5 Important Portuguese Proverbs You Should Know

Every country has its own official language. And, Portuguese is the third most spoken western language after English and Spanish.  It contributes greatly to the development of English language, as some English words are derived from Portuguese e.g. tank from tankque, cacao from cacao, marmalade from marmelada and many more In addition, the word ‘parentes’ in Portuguese is similar to ‘parents’ in English. But, it means ‘relatives.’ And, ‘pais’ is ‘parents’ in Portuguese.

There’re also many proverbs in Portuguese language. You should know their meaning if you want to start your business in a country where Portuguese is an official language. If you don’t know the language, running a business without the help of Portuguese translation services (like Language Oasis) can be a challenge.

Here’s a selection of proverbs that are very typical. They express culture and values of Portuguese people. So, you can use them a lot when you’re in Portuguese either for business or tourist purposes.

A necessidade é a mãe da invenção

This means necessity is the mother of invention i.e. the adverse circumstances make you creative and enable you to dig out creative solutions for your needs.

Passarinho que come pimenta sabe o cu que tem

The meaning goes like – the bird that eats peppers knows his own ass. You should keep yourself ready to face the consequences of what you have done.

O pior cego é aquele que não quer ver

One who doesn’t want to see is the blindest of the blind. In many organizations, you may find some people who are sycophant. They shut their eyes to the hide the truth just for their own benefits.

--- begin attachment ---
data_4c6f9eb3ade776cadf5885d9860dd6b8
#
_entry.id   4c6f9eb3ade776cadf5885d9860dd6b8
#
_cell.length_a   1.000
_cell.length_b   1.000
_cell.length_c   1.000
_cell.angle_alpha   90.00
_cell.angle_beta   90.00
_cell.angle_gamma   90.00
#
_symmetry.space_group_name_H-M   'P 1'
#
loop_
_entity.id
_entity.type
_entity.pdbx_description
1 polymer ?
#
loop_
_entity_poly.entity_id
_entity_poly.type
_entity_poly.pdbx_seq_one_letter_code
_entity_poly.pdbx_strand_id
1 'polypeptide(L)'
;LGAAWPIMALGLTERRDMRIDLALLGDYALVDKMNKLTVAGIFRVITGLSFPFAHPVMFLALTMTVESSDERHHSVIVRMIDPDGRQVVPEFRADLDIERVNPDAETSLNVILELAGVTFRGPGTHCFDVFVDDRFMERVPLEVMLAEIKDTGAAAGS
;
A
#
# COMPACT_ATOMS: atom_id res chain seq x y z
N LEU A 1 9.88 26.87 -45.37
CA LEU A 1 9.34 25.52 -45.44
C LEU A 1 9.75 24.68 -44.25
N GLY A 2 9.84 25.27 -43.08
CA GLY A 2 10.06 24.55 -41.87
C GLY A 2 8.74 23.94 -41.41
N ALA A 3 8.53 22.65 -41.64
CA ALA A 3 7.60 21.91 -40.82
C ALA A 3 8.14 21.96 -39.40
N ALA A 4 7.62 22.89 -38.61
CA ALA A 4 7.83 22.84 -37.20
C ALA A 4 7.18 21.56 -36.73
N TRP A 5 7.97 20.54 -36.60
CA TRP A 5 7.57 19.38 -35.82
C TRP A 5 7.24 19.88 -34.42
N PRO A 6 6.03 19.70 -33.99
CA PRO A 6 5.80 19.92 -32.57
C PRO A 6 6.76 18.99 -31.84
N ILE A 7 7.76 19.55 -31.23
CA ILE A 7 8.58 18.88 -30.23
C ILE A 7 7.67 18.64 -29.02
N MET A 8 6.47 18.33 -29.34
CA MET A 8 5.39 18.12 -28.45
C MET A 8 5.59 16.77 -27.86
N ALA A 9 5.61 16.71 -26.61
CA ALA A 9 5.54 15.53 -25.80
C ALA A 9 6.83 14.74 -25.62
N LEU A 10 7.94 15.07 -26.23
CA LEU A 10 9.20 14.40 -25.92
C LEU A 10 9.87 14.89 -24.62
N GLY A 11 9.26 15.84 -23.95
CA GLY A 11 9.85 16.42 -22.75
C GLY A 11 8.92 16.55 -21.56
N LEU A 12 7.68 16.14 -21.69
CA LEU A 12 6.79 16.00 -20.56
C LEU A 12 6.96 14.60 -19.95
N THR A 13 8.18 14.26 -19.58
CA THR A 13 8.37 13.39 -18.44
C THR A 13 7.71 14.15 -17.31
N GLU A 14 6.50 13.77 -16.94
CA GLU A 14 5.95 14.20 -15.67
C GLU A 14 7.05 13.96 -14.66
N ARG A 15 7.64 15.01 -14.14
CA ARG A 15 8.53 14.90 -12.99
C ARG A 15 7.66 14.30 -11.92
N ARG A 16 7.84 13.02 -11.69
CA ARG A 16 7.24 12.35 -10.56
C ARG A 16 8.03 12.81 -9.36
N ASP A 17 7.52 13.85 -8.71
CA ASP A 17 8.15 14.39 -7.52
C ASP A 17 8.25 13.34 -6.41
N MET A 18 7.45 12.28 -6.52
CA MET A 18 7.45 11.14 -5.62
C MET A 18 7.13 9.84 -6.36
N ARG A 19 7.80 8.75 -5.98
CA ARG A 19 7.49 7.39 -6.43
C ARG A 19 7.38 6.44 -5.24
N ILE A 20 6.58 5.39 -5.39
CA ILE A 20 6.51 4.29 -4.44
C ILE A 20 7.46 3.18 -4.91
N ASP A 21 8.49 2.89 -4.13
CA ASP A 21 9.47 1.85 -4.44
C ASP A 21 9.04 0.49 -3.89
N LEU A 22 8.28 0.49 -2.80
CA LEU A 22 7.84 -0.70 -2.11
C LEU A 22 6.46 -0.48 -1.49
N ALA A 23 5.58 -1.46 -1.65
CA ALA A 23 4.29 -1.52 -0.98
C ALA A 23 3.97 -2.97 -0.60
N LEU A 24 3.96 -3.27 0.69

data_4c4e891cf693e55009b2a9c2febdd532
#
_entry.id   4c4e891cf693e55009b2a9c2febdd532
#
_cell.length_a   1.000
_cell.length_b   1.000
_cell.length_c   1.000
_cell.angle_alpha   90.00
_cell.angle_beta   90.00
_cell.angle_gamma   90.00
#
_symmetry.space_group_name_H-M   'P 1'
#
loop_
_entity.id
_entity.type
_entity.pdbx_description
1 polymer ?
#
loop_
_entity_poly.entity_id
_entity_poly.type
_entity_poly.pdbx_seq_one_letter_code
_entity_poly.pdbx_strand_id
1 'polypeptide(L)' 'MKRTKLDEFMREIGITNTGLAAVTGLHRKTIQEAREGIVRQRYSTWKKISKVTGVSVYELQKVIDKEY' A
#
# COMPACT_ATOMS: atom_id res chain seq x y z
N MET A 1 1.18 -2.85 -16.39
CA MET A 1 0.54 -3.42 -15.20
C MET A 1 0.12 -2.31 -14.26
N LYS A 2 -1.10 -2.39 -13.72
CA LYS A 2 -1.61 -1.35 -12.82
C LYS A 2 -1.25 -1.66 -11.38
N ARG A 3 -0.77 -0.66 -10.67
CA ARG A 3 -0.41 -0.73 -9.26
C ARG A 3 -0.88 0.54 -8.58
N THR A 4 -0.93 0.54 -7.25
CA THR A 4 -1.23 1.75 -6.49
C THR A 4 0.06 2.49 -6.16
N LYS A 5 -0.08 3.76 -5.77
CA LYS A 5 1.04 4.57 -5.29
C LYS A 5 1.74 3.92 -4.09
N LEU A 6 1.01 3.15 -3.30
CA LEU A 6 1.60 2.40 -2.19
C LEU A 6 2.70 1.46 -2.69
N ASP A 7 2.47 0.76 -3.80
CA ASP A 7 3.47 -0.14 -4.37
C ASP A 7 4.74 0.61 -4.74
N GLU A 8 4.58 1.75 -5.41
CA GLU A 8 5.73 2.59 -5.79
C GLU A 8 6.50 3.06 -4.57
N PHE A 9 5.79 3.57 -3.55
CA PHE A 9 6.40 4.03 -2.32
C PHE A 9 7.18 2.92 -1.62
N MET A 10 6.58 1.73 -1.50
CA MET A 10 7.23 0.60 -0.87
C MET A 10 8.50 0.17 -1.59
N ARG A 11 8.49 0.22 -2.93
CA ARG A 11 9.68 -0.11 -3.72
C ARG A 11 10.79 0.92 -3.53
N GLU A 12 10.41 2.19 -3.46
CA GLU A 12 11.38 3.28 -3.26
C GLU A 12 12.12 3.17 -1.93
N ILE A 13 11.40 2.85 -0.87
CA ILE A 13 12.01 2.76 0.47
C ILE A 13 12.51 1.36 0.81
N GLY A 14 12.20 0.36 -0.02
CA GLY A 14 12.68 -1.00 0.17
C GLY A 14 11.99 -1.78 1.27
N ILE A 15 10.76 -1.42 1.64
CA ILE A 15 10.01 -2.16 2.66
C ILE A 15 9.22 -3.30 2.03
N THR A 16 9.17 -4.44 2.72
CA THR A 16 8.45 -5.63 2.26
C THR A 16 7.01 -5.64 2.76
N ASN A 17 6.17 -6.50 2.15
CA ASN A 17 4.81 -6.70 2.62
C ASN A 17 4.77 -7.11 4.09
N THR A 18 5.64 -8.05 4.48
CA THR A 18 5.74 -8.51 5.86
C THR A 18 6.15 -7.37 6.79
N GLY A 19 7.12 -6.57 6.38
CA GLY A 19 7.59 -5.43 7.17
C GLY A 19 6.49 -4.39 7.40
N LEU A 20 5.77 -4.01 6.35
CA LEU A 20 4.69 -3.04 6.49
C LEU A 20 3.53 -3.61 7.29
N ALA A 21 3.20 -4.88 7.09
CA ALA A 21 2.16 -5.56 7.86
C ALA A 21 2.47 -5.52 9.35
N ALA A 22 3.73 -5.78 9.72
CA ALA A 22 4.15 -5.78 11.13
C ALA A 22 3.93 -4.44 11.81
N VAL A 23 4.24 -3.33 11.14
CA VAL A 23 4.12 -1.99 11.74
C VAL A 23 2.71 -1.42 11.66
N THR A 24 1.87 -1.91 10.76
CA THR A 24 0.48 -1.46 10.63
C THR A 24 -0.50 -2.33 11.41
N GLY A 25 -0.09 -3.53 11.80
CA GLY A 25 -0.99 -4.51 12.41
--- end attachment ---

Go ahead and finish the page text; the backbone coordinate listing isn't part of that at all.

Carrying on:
Não se come a carne onde se ganha o pão

One shouldn’t eat meat where one earns his bread. In Portuguese language, the words pao and carne have symbolism. Pão means “bread” and “loaf” too. It is countable. It means also “food” in general. “Carne” means “meat” (for eating) and “flesh” (in a religious and metaphorical sense). People from Japan, China and Korea can recognize the metaphor if they replace bread for rice.

This is a very whimsical proverb that plays on the religious implications of the words for stating a very humdrum saying: that you should not take a lover for a co-worker.

You should remember that the word “comer” (to eat) comes with double meanings: in informal slang it means to have sex.

As paredes têm ouvidos

The walls have ears. This phrase is used as a warning. It means what you say may be overheard.

Communicating in Portuguese lets you have an incredible experience. You can find people speaking Portuguese in Portugal, Brazil, and Cape Verde. Besides all these, Portuguese is also the official language of several places such as Angola, Guinea-Bissau, Mozambique (Moçambique), and São Tomé and Príncipe.

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